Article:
Data collection control unit 23 controls X-ray emission timing by means of X-ray emission control unit 6, as well as switching timing for the mixture gas and oxygen by means of valve-driving unit 19.
FIG. 2 shows the main part of the tracer intake section. Expiratory tube 21, extending through slice 4, branches off into first expiratory path 21a through which only the end tidal air from the lungs 31 of the patient 2 passes, and second expiratory path 21b through which gas excluding the end tidal air passes. Check valves 34 and 35 are arranged near the outlet ports of paths 21a and 21b, so that the gas exhausted from one path does not flow into the other path.
Path selection unit 40 is arranged near the inlet ports of paths 21a and 21b, to selectively change the flow path. Path selection unit 40 comprises flow sensor 41 arranged in an expiratory tube portion where tube 21 does not branch off into first and second paths 21a and 21b, and also comprises valve 42 arranged in the branching point of first and second paths 21a and 21b. Valve 42 is driven by valve driver 43. Driver 43 is controlled by valve control unit 44 in response to an output signal from flow sensor 41. Flow sensor 41 is arranged to detect the flow rate or the speed o the air being breathed, in particular, the air being expired.
An operation for measuring local cerebral blood flow will now be described, with reference to timing charts of FIGS. 3A to 3E. FIG. 3A shows tracer concentration CD (t) at point D shown in FIG. 2, and tracer concentration CB (t) at point B therein. FIG. 3B shows a reading of exhalation flow-speed obtained from flow sensor 41. Valve control unit 44 receives the output signal from flow sensor 41, compares threshold level v1 shown in FIG. 3B with the output signal from flow sensor 41, and drives valve 42 in accordance with the timing shown in FIGS. 3C and 3D. More specifically, when output signal v (FIG. 3B) from flow sensor 41 satisfies inequality v<v1, valve 42 is switched to S1.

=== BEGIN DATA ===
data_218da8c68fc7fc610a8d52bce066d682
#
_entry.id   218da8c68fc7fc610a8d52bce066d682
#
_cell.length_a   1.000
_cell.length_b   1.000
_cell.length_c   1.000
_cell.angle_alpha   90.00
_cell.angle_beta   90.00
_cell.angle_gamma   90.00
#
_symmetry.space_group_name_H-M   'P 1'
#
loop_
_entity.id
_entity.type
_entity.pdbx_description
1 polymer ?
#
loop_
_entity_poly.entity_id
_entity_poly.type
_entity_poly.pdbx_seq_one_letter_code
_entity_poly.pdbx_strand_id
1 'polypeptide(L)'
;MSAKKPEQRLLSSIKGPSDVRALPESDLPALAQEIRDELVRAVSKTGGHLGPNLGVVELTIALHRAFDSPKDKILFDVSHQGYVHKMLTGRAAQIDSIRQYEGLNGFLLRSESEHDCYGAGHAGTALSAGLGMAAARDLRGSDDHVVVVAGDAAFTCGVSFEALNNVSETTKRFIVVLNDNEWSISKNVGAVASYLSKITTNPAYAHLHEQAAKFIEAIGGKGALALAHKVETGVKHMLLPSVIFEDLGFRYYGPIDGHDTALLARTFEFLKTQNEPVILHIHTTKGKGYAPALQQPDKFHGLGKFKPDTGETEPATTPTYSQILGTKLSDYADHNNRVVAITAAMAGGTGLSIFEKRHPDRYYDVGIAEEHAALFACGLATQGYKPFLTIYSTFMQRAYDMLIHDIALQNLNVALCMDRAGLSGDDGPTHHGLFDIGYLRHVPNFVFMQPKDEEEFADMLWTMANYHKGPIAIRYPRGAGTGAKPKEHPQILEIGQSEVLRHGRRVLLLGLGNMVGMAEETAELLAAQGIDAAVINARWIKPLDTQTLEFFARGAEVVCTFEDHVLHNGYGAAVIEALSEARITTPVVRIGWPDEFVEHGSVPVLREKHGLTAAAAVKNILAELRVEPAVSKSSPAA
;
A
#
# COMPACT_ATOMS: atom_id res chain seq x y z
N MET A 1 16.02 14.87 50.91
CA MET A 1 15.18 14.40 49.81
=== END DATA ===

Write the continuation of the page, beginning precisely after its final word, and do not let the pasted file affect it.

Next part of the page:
Threshold level v1 is set at the level of the output signal obtained from flow sensor 41 when the exhaled gas inserted into path 21a after valve 42 is switched from S2 to S1 reaches point E of scan plane S. Valve control unit 44 controls valve driver 43 to cause it to switch valve 42 from S1 to S2 when delay time Δtd has elapsed after valve 42 is switched from S2 to S1, as is shown in FIGS. 3C and 3D. Valve 42 is switched from S1 to S2 while expiration check valve 33 is closed during the inspiration cycle. Time Δtd begins at the end of the expiration cycle (t1 in FIG. 3C) when the output of the flow sensor 41 is at threshold value v1 and ends at a preselected time after the valve is switched from S2 to S1 corresponding to the start of the expiration cycle and the opening of check valve 33. In the course of valve 42 being switched back and forth as described above, the concentration of the exhaled gas supplied to first expiratory path 21a changes, as indicated by cross-hatched lines in FIG. 3A. The exhaled gas is guided to first path 21a until delay time Δtd has elapsed after expiration speed v drops to lower than threshold level v1. Thus, only the end tidal air is supplied to first path 21a, the other expiratory components being guided to second path 21b.